Build Resilience against Cyber-attacks, FG Tells IOCs

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By Chineme Okafor

The federal government has advised oil and gas companies operating in Nigeria to build up resilience against cyber-attacks, an unhealthy phenomenon it predicted to rise in 2021.

It hinted that Nigeria’s oil industry, like most others in the world was vulnerable to such cyber-attacks, adding that leading trends such as e-commerce, mobile payments, cloud computing, big data and analytics, as well as Internet of Things (IoT), Artificial Intelligence (AI), and social media, increase cyber risk for the oil and gas industry.

Speaking through Mr. Justice Derefaka, the Technical Adviser to the Minister of State for Petroleum Resources, Mr. Timipre Sylva on gas business, at a webinar on, ‘using technology to optimise production in the oil sector,’ the government also noted that its plan for a $10 per barrel unit cost of production in Nigeria could be achieved with technology optimisation.

It explained that records from 2020 alone had shown that the estimated number of passwords used by humans and machines worldwide will grow to 300 billion, and that online hackers’ attacks occur every 39 seconds and on average 2,244 times a day.

Damages related to cybercrime, it added is projected to hit $6 trillion annually by 2021, with the global cybersecurity market net worth moving from $3.5 billion in 2004 to $120 billion in 2017.

Often, the Nigerian National Petroleum Corporation (NNPC) raises the alarm over theft of the identities of its high-profile officials mostly to perpetrate contract scams by cyber criminals; however, the government cited an August 2012 cyberattack on Saudi Aramco as a defining example.

“The self-replicating virus infected as many as 35,000 of its Windows-based machines. The whole computer-based system of the organisation was destroyed in a matter of hours.

“Shamoon was identified as the virus that caused significant disruption to one of the world’s larger oil producer. Its (Shamoon) main function is the indiscriminate deletion of data from computer hard drives,” said the government.

It further stated that the, “attack did not result in an oil spill, explosion or other major fault in operations of the organisation,” but affected its business processes, resulting in the loss of some drilling and production data.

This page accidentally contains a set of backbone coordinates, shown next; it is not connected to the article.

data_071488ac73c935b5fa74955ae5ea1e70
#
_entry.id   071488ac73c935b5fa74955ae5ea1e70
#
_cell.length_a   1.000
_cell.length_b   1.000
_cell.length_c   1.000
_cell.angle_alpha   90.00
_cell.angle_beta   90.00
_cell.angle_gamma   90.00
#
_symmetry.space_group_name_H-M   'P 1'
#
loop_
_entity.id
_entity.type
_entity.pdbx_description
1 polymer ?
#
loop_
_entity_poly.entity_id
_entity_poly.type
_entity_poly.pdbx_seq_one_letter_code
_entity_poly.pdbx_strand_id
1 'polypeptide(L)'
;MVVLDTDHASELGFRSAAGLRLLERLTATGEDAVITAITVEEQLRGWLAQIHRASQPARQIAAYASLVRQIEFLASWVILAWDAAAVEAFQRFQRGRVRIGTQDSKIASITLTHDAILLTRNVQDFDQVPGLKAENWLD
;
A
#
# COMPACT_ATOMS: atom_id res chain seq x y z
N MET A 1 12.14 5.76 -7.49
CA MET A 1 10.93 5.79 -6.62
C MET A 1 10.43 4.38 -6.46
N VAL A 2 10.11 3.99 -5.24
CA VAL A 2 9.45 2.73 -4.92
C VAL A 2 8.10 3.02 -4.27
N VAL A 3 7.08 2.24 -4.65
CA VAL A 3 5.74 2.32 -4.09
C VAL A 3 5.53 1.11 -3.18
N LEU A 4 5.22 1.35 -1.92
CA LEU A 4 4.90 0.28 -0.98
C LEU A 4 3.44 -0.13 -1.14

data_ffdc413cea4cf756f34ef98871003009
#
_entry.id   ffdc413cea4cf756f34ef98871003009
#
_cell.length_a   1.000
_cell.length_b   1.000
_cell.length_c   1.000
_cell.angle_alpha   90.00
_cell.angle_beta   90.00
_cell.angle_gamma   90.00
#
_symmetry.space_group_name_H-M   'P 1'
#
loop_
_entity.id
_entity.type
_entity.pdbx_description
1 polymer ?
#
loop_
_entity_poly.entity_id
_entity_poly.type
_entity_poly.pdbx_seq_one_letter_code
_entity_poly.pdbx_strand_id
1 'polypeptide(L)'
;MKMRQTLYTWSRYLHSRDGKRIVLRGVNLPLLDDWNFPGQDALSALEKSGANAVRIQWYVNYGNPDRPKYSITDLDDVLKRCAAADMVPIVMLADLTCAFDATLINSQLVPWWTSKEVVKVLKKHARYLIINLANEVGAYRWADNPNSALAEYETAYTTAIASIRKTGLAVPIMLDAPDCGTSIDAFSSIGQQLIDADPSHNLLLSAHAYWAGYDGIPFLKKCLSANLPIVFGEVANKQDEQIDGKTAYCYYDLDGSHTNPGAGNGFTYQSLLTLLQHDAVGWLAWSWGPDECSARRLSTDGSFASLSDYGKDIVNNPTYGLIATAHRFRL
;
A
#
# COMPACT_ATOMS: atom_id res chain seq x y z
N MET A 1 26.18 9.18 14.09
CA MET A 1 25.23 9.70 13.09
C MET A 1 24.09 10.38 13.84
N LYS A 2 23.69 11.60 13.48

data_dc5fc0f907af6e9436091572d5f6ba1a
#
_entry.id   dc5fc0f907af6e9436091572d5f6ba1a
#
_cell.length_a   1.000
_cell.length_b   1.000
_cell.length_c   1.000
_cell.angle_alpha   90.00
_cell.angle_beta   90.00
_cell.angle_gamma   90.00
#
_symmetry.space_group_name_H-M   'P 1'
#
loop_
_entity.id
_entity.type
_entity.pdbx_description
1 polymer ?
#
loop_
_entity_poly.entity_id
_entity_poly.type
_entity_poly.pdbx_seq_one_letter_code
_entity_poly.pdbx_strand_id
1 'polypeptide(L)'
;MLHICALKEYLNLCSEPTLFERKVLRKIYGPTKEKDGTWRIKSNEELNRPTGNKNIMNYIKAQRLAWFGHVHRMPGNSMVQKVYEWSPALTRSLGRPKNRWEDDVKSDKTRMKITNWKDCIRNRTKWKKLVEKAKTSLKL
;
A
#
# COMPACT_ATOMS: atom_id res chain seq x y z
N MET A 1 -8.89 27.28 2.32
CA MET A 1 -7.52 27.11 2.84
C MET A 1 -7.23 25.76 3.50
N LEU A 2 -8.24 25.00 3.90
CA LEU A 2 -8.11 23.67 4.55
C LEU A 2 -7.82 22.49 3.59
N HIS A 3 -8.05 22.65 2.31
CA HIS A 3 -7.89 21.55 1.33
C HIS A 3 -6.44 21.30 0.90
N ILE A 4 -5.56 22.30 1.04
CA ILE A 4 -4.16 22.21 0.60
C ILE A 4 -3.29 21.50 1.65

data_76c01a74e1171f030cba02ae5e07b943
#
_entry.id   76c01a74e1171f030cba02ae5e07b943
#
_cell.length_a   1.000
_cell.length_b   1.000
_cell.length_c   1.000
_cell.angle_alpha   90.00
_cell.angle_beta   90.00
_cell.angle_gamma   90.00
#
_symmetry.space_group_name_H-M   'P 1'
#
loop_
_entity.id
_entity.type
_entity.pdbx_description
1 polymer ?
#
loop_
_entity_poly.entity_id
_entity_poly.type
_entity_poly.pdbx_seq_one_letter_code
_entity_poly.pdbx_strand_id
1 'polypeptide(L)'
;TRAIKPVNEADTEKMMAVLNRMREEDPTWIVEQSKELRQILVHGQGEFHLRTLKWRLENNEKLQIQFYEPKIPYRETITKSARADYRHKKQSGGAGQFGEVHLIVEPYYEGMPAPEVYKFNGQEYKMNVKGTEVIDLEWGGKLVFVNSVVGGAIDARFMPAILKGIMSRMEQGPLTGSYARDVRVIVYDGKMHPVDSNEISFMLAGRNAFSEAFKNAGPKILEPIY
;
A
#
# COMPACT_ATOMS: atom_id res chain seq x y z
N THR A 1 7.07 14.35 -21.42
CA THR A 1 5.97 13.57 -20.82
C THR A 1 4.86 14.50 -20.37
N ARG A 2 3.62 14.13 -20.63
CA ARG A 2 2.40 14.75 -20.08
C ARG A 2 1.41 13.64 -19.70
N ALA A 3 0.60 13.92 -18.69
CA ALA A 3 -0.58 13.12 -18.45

“Saudi Aramco’s computer technicians ripped cables out of the backs of computer servers at data centers all over the world.

Every office was physically unplugged from the Internet to prevent the virus from spreading further.

“Without access to the digital payment system, the company’s ability to supply 10 per cent of the world oil was also wiped out and it had to stall the trucks waiting at its gates to take the oil away.

“(The) Company was sent back to 1970s as employees had to use typewriters and faxes in order to keep basic functions operable. After 17 days, Saudi Aramco had to start giving away oil for free to ensure supply within Saudi Arabia,” it added.

Based on this and projected rise in cyberattacks on the oil sector, the government therefore asked IOCs in the country to be cautious of and build up resilience against a virus, Ransomware in 2021.

“Ransomware damage costs are predicted to be 57 times more in 2021 than they were in 2015. This makes ransomware the fastest growing type of cybercrime. The U.S. Department of Justice (DOJ) has described ransomware as a new business model for cybercrime, and a global phenomenon.

“Global ransomware damage costs are predicted to hit $20 billion in 2021, up from $11.5 billion in 2019, $5 billion in 2017, and just $325 million in 2015, according to Cybersecurity Ventures. Ransomware attacks saw a 350 per cent increase in 2018,” it explained.

According to it: “Businesses will fall victim to a ransomware attack every 11 seconds by 2021, up from every 14 seconds in 2019, and every 40 seconds in 2016. 90 per cent of successful hacks and data breaches stem from phishing scams, emails crafted to lure their recipients to click a link, open a document.”

Notwithstanding, it also stated that its intention to cut the unit cost of oil production in Nigeria is still top on its priority list, adding that by 2021, it expects to bring down the cost to $10 per barrel.

To do this, it said the industry will have to build digital competencies to improve asset management.

It further explained that predictive maintenance has begun to replace traditional time-based preventive maintenance strategies and that this enables maintenance to be more accurate and operations more efficient.

“It is obvious that the future of asset management will be more data driven (predictive), which translates to the need for companies to invest in digital assets and human capital development such as, upskilling of the workforce on digital technologies and data analytics to enhance better decision making.

“In the digital maturity curve, the oil and gas industry is one of the lowest, only a little above the public sector. This indicates the need for a bullish transition in the industry’s digital scale.

And I think we need to do a fast catch up,” it said.